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ENTERTAINMENT
By Stephen Hunter and Stephen Hunter,Sun Film Critic | December 20, 1991
Think of Fitzgerald's Jay Gatsby, a romantic egotist to the end. Think of his wonderful shirts. Think of his clothes, his charm, his charisma, his American yearning to be better, to climb in society, to hang out with the swells.Now think of him pulling a snub nose and blowing a sucking chest wound into somebody, and you have "Bugsy."Warren Beatty's best film since "Bonnie and Clyde" and possibly Barry Levinson's best film, period, "Bugsy" is set squarely in the increasingly hard-to-find Neverland of adult moviemaking.
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ENTERTAINMENT
By Brian McCollum and Brian McCollum,Knight Ridder / Tribune | December 9, 2001
As if. Britney Spears -- the new Madonna? The longer the teen queen sticks around, the more she garners comparisons to the 43-year-old pop diva. On the surface, the analogy seems to work: Both are female superstars who earned their names with suggestive dance music and provocatively choreographed videos. But that's about as far as you can reasonably stretch it -- despite the best efforts of Spears herself, whose new album, Britney, seeks to establish her as a grown-up career artist a la Madonna.
ENTERTAINMENT
By Stephen Hunter and Stephen Hunter,Sun Film Critic | December 6, 1991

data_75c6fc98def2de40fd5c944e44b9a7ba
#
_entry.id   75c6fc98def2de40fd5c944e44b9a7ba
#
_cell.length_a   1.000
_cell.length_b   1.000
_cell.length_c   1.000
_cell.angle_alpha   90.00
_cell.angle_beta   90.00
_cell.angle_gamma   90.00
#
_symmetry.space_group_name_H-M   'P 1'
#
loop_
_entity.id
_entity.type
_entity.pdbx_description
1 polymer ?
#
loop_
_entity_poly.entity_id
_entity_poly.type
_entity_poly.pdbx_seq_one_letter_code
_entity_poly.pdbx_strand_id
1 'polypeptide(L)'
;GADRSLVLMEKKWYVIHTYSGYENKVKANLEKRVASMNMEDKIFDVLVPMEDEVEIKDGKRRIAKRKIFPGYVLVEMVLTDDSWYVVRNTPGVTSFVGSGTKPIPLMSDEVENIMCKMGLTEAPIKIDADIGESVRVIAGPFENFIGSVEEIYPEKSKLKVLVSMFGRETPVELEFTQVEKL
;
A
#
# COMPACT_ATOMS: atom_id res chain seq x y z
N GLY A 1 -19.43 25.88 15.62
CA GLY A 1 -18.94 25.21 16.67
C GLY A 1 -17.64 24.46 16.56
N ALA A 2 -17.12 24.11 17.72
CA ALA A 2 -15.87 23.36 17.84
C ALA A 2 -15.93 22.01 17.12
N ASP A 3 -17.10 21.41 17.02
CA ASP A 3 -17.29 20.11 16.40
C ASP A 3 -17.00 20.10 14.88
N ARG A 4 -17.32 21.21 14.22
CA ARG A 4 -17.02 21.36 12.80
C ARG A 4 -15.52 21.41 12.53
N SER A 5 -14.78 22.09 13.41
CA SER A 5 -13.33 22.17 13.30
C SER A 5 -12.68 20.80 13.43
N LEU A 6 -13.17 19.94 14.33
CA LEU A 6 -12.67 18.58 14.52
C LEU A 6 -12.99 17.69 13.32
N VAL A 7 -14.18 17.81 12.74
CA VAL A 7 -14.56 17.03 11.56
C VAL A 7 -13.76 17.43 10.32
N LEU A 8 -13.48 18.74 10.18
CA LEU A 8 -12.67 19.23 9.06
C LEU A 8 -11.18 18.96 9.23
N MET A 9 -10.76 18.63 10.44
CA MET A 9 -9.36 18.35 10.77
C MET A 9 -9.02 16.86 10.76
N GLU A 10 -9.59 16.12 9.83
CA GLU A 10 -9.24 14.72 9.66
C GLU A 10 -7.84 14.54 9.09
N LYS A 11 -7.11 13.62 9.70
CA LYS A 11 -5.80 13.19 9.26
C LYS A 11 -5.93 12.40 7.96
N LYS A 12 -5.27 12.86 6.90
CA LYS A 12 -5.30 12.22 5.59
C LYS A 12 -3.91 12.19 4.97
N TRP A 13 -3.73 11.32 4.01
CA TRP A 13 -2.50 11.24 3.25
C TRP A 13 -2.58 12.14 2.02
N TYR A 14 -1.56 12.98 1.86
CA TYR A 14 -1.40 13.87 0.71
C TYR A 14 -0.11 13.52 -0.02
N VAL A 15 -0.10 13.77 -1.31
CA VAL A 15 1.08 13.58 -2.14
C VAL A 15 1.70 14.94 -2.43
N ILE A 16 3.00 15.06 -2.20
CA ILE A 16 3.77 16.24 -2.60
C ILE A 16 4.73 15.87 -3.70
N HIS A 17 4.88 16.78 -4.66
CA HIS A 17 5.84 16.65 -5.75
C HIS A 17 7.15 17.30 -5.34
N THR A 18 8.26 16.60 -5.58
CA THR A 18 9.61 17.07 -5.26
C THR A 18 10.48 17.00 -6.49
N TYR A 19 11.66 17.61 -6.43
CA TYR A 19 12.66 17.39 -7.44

"La Vita" is still "Dolce" all these years later but it somewhat lacks the spice it once had.In 1960, Fellini's "La Dolce Vita" ("The Sweet Life") was such a scandal that my friend Lanahan and I sneaked down to the North Side of Chicago and lied about our ages in order to find out what all the fuss was about. Lanahan was studying for the priesthood but he was willing to risk eternal damnation for a shot at Anita Ekberg's cleavage. My soul was not at stake; I had already sold it in order to become a movie critic.
FEATURES
July 16, 1991
Warren Beatty and Annette Bening expecting child early 0) next yearWarren Beatty and his girlfriend, Annette Bening, are expecting a child next year. Mr. Beatty, 54, and Ms. Bening, 33, met last year while filming "Bugsy," which is due to be released at Christmas.A terse statement by the couple said: "We are happy to confirm we are looking forward to the birth of a child early next year."It will be a first child for Mr. Beatty, who has never married but has romanced some of Hollywood's most glamorous women, and for Ms. Bening, who stars opposite Harrison Ford in "Regarding Henry".
NEWS
By LOS ANGELES TIMES | March 30, 2009
Series The Big Bang Theory: : Penny (Kaley Cuoco) develops a rivalry with a sexy new neighbor (Valerie Azlynn). (8 p.m., WJZ-Channel 13) Chuck: : A heartless agent is sent to evaluate Sarah's (Yvonne Strahovski) performance as Chuck's (Zachary Levi) handler after he reveals his feelings about her. (8 p.m., WBAL-Channel 11) House: : A man (Mos Def) awakens in a New York hospital after a bicycle accident, unable to move or communicate. (8 p.m., WBFF-Channel 45) Greek: : As a new season gets under way, Casey (Spencer Grammer)
NEWS
By RICHARD REEVES | July 23, 1991